I recently edited a PhD thesis for a Doctorate of Philosophy and the topic was related to computer science—personalised ontology frameworks used on websites, to be specific. The student had written most of the thesis in second person (“we did this”, “we do that”), which I questioned because even first person seems problematic in a thesis to me, but second person is even worse. Who is the other person encompassed by “we”?
I can see how the thesis will become more wordy if the writer can’t say “I” or “we”, so I asked my client if there is a trend in computer science theses to use “we”. His response was that “there is a current trend to use active voice. Many style guides suggest to use active voice.” So I wrote back to clarify active voice:
Technically active voice is not the same thing as first person. Active voice means you replace any passive voice writing, like: “The suitcase was unpacked,” with active voice writing, like: “Cheryl unpacked the suitcase.” The use of the name Cheryl means it is in third person. A first person version of this sentence would be, “I unpacked the suitcase.” A passive voice first person version of this sentence would be, “The suitcase was unpacked by me.”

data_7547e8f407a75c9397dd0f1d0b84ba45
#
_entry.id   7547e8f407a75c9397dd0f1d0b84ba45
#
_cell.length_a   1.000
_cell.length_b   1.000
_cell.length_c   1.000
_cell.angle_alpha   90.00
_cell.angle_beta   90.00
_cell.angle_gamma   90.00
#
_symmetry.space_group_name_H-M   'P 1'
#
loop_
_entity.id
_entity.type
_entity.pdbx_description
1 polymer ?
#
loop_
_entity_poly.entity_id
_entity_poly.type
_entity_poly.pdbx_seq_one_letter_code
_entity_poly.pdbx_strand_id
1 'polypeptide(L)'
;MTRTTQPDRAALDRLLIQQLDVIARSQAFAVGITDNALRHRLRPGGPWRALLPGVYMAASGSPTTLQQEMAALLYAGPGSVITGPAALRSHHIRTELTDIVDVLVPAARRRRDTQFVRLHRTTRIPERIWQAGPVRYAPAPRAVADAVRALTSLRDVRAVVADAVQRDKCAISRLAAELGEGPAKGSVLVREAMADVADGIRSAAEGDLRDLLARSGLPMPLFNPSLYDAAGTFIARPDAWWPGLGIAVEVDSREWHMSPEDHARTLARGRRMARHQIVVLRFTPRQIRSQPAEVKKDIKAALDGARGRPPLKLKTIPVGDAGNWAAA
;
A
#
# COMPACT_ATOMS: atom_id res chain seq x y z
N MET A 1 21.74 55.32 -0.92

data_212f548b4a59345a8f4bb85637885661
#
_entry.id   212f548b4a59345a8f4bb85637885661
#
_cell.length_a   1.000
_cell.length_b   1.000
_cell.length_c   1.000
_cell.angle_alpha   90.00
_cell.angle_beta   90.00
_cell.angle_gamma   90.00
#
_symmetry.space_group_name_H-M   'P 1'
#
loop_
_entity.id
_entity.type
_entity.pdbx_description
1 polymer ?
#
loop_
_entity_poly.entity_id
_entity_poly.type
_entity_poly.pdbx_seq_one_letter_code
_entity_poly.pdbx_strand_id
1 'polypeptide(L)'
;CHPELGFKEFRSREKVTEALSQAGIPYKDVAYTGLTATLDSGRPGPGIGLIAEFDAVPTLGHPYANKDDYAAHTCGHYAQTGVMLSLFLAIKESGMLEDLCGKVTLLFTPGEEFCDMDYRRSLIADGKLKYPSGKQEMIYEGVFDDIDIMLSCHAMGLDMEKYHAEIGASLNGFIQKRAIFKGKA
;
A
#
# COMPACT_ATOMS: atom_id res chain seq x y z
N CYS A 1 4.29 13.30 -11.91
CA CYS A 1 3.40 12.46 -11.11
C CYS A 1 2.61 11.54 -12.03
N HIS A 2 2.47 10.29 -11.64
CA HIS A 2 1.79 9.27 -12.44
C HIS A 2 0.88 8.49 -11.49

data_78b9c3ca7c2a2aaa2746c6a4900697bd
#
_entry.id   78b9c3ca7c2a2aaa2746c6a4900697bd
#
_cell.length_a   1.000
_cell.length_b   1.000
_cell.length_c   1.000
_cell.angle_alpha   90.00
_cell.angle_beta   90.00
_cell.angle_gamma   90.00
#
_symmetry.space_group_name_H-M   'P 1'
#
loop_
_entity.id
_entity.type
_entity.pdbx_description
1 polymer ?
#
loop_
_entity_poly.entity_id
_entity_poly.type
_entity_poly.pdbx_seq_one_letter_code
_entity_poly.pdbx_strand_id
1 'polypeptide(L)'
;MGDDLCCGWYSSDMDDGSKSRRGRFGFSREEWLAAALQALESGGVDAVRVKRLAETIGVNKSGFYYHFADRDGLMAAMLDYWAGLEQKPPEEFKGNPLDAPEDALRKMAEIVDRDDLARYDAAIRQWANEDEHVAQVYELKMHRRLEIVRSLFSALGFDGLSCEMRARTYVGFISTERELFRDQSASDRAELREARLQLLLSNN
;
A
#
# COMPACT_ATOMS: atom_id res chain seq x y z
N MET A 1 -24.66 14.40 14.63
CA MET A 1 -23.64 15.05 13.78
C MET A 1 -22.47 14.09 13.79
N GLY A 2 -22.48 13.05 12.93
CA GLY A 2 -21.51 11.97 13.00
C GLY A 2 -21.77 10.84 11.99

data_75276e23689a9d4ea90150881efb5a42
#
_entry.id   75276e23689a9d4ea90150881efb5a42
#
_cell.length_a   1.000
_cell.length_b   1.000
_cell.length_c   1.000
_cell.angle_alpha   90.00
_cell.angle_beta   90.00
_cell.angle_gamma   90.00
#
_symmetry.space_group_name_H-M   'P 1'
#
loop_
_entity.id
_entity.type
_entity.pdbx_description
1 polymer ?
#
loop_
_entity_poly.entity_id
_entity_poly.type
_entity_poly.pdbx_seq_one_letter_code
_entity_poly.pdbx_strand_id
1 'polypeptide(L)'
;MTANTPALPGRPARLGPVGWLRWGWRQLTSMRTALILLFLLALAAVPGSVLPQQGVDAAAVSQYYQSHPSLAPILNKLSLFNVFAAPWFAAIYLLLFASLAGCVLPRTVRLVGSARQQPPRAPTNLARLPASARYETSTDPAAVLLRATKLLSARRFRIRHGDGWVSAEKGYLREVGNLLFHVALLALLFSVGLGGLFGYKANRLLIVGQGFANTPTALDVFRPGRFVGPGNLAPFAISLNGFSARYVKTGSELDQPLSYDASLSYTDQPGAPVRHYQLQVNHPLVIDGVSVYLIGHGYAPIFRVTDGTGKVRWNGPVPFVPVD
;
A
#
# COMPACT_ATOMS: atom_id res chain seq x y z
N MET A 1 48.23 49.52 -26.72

I can see how perhaps the trend for first person AND active voice would go together for computer science theses. It is clunky if you have to write in a thesis things like, “This researcher discusses recommender systems in chapter 6.” It is unclear what “This researcher” means, especially if the writer has recently been referring to someone else’s research. In that case the writer has to construct the sentence as follows: “This thesis discusses recommender systems in chapter 6.”
I will continue to look into this matter and upgrade my knowledge on the current trends in thesis writing, so I can better serve my customers. If you would like to share your opinion on this, or submit your work for a quote, please contact me.